“The lack of ability to self-regulate is an alarm-driven Toddler brain – where we’re likely to retreat under stress.”

You know after a stressful day at work, something simple sets you off, you snap and find yourself saying something in the heat of the moment, often towards someone you love. Or perhaps you are at work, and someone bumps into you, your emotions start to bubble up inside and you say something you regretted afterwards.

It’s like you could not control the outburst. These outbursts can be very harmful and cost us long-term wellbeing and stable relationships.

Living life with daily stress weakens our ability to control our emotions. Although we are unable to control all things that happen in life, we can learn to emotionally regulate the way we respond to them.

Self-regulation vs Emotional regulation

Andrea Bell from GoodTherapy.org has a straightforward definition of self-regulation: It’s “control [of oneself] by oneself” (2016).

Emotional regulation is the ability to manage our emotional responses, “particularly in situations that may provoke emotions such as anxiety, stress and frustration (Gross, 2014).” In other words, think before acting.

When these outbursts occur, they are linked with the Toddler brain.

When adults are in the habit of retreating to the Toddler brain while under stress, they are feeling a need for external regulation of emotions. Toddlers look to their parents or caregivers to help with this. But as we are all grown up and possibly less cute, we are more likely to use criticism, control, abuse, or seduction to feel temporarily more powerful.

 “An individual who is emotionally self-regulated would be able to take charge of their emotions instead of allowing their emotions to take over (Kashdan, Young, & Machell, 2015).”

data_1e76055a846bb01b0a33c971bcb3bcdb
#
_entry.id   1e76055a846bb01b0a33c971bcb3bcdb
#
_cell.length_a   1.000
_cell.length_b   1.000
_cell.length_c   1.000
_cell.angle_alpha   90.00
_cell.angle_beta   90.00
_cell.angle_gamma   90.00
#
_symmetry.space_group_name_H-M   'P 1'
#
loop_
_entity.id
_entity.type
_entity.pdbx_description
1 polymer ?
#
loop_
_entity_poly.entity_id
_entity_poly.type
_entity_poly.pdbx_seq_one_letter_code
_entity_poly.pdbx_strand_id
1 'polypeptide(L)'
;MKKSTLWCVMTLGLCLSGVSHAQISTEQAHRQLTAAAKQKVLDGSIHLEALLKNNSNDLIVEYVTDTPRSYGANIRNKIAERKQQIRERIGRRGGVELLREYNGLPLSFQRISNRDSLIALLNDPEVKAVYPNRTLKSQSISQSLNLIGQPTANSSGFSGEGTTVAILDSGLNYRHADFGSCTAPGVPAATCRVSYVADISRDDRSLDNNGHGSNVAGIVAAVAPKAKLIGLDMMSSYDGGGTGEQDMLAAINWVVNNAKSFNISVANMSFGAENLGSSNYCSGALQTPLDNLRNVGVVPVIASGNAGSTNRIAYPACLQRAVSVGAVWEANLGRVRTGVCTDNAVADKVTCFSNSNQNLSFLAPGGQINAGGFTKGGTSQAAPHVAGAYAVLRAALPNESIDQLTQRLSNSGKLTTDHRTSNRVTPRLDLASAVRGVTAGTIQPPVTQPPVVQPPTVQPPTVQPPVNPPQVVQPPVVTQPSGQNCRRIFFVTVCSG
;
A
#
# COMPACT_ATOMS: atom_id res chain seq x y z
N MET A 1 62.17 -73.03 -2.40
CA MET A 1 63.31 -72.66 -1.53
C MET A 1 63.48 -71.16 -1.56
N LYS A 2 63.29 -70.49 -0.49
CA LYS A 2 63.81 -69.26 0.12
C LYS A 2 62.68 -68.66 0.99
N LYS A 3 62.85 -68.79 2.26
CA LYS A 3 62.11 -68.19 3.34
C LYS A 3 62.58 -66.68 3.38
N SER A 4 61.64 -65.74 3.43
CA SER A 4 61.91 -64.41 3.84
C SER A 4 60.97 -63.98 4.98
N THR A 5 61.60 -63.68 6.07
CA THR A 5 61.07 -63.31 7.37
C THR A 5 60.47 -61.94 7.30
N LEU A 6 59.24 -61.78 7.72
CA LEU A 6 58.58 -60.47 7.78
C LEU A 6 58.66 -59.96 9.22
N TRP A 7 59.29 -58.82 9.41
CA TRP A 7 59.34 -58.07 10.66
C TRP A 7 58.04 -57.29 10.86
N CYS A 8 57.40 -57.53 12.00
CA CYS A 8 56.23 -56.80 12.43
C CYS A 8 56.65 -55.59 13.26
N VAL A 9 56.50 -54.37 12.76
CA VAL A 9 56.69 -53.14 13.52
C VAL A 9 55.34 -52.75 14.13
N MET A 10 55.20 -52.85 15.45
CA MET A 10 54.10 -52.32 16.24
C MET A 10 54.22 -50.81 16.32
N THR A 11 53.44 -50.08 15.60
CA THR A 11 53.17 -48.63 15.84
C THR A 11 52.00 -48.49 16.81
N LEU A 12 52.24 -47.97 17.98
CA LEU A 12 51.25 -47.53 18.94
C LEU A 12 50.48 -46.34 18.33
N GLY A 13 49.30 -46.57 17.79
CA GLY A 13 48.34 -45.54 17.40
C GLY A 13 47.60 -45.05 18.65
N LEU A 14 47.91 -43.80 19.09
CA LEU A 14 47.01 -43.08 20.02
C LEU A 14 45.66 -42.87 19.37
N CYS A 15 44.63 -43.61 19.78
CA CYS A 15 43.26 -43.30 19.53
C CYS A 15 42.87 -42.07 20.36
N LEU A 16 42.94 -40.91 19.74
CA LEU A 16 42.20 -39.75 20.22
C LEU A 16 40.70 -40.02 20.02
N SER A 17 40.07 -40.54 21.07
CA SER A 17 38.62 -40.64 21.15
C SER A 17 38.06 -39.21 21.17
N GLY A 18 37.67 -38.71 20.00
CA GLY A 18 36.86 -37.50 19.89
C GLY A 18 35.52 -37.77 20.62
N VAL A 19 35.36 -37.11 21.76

This will help you to remain calm in challenging situations and respond more effectively, especially when things happen that are out of our control.

Build greater emotional regulation skills

Although emotional regulation isn’t as simple as “learning to control yourself”, there are skills you can start to implement to manage overly emotional reactions that can help mitigate negative feelings and behaviors:

  • Practice mindfulness. Mindfulness involves bringing your attention to the present moment, which can help identify negative emotions, regulate them, and then help with adjusting your response. > Creative Mindfulness

  • Shift your attention. If you are continuing to replay an episode where you’re stuck in a negative thought loop, try shifting your attention elsewhere to help to regulate your feelings. Perhaps go for a walk, chat with a friend, or read a book to get your mind off the emotional trigger, and revaluate it later with a clearer mind

  • Change your thoughts. Cognitive-behavioral therapy (CBT) is a popular way to reframe negative thoughts and to train your mind to think positive ones. Example: perhaps your partner is upset. Can you reframe your thoughts from immediately thinking “they want to end the relationship”, to taking a moment to say to yourself “they are upset right now, and we will walk through this together later”. CBT allows you to acknowledge and redirect into a positive.

Emotional regulation is not about suppressing or denying any of your emotions, rather helping to manage them consciously, so we find helpful words and actions.

Quote of the Week:
“Each moment is a choice. No matter how frustrating or boring or constraining or painful or oppressive our experience, we can always choose how we respond.” – Marc Brackett

It all starts with the first step, I know it's not easy, but keep trying. In case no one has told you this lately, you're amazing!

Melissa x


P.S  Start to regulate your emotions through mindfulness activities like guided doodling. Delivered to your door! Regulation Found Here.